Adventure games are filled with their fair share of sleuthing, so why do they often turn into a parody of MacGyver?
Well, gameplay, of course. Browsing the scenery for usable objects — whether they can be picked up or not, and whether they can be used by themselves or in conjunction with other objects — is the interactive cause-and-effect bit.
Way too many designers have asked themselves that very question.
Considering how many adventure games revolve around solving mysteries, though, it’s surprising that so few of them rely on the player’s deductive skills. Instead, the audience is often stuck doing all sorts of illogical things, especially on a micro level. There’s usually a clear goal, but getting there is a matter of figuring out the logistics, not the mystery.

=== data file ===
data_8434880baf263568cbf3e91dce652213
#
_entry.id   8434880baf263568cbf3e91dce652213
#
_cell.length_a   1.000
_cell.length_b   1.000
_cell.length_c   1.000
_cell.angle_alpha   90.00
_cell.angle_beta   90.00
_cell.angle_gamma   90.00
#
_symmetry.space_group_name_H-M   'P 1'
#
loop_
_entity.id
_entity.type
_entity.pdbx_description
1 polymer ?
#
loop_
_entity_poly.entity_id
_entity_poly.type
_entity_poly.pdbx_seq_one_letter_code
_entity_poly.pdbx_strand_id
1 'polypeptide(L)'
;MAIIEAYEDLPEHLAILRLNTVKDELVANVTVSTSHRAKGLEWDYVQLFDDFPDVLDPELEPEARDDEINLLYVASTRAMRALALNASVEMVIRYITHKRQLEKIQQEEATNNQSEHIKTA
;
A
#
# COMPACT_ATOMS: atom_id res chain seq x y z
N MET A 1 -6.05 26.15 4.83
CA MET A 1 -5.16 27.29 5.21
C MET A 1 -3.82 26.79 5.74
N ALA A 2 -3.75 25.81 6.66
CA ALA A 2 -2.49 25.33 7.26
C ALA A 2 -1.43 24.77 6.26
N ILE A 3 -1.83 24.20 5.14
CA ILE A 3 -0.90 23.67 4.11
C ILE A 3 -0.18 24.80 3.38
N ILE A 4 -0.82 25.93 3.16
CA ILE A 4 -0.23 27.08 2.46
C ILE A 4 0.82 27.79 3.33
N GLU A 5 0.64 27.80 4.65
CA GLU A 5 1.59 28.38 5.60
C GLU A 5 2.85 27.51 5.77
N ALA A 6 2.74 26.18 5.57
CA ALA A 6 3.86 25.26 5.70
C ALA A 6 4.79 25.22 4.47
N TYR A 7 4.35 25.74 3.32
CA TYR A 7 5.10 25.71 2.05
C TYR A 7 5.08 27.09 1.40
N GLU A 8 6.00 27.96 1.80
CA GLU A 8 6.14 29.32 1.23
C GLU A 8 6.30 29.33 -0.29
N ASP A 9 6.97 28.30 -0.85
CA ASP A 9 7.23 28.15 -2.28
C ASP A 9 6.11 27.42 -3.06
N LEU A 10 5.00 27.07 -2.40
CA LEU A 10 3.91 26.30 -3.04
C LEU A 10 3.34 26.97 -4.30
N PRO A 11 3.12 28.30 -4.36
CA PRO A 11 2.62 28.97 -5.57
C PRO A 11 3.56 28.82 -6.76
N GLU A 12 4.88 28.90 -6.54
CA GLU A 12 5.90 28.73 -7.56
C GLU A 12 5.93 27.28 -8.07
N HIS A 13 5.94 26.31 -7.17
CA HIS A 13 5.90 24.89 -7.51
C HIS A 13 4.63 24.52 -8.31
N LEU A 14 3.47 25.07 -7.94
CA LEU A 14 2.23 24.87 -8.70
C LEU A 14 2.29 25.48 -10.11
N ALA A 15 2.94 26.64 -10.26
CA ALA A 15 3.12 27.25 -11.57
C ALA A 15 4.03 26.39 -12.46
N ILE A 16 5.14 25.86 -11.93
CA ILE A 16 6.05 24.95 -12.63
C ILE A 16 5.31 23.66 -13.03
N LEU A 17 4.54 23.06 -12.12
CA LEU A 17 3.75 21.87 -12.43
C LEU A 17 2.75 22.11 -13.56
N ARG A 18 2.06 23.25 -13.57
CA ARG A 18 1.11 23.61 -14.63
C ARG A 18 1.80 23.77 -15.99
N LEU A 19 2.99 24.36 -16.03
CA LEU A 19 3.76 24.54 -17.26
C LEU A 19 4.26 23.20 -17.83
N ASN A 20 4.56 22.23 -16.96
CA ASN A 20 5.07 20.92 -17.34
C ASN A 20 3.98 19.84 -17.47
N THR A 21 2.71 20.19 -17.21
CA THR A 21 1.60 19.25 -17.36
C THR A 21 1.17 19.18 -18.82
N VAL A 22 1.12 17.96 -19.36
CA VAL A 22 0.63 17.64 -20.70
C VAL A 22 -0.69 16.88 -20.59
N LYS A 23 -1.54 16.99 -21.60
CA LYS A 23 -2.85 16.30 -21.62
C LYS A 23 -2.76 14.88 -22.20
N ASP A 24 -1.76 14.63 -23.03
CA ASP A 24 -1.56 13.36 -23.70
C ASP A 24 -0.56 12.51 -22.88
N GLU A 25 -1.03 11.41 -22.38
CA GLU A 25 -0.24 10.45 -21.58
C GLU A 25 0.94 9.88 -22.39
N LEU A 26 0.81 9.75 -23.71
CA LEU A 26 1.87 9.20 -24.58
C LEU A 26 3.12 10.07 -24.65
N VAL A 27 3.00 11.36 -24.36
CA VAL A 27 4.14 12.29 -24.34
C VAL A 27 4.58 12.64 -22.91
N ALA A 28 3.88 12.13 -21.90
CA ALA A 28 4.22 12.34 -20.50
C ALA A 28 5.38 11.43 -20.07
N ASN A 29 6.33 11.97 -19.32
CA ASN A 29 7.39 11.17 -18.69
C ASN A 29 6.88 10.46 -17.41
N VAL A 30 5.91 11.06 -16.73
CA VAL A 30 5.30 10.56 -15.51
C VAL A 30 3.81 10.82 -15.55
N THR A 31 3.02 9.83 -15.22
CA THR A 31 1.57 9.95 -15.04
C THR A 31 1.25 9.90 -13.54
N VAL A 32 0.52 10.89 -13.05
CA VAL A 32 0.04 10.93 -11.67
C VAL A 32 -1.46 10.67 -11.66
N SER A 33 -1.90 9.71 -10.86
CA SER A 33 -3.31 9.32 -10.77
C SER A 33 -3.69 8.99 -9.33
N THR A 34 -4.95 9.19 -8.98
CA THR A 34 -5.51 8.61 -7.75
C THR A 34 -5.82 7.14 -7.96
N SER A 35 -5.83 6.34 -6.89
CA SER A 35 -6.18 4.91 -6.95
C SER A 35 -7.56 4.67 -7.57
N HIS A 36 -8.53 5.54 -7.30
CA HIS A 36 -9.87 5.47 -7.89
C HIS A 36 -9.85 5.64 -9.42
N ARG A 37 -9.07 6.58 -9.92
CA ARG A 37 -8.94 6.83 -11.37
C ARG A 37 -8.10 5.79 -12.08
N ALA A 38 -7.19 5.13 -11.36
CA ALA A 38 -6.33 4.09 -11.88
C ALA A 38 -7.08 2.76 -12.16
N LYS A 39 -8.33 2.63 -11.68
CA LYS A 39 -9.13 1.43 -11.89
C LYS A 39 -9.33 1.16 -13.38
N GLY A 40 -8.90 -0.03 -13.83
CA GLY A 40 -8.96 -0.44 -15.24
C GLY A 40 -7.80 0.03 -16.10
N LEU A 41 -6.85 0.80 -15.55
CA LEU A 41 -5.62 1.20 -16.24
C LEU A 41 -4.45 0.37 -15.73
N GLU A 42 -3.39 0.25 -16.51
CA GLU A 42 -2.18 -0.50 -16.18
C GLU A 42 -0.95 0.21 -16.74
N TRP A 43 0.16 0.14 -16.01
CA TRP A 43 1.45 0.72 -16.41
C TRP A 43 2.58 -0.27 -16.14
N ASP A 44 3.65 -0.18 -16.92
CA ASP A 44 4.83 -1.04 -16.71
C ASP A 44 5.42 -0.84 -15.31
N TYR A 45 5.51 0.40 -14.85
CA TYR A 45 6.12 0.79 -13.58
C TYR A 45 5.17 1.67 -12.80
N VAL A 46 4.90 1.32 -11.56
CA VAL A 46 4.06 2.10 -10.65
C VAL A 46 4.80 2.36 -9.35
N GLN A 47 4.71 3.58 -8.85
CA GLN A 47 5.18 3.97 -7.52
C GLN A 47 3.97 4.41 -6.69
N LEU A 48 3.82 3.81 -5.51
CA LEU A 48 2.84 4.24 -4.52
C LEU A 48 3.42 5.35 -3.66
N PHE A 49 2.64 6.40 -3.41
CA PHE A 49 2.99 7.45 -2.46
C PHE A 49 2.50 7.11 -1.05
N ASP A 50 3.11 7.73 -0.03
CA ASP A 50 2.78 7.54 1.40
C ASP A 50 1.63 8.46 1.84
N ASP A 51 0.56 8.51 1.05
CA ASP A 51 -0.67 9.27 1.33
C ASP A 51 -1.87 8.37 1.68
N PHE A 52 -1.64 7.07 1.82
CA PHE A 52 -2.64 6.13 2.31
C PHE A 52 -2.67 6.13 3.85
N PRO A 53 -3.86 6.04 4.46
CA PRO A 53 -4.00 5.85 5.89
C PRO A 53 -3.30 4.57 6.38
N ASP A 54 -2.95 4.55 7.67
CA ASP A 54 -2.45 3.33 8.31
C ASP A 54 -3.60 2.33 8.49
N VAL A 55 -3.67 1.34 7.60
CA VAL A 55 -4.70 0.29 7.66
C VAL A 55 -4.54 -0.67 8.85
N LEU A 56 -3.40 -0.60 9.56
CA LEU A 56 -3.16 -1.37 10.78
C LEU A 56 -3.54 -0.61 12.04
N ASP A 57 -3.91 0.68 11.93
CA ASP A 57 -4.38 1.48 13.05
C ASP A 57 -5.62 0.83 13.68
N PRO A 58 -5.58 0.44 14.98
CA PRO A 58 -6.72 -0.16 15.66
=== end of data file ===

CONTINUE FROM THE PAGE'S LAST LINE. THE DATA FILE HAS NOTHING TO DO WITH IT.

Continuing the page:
Now relying on the player’s deductive skills can be a big challenge. It’s not the most casual concept, it can be difficult to keep all the details of the “big picture” in one’s head, and even small discrepancies between the player’s conclusions and the designer’s intentions can result in an impasse.
Still, it’s not impossible.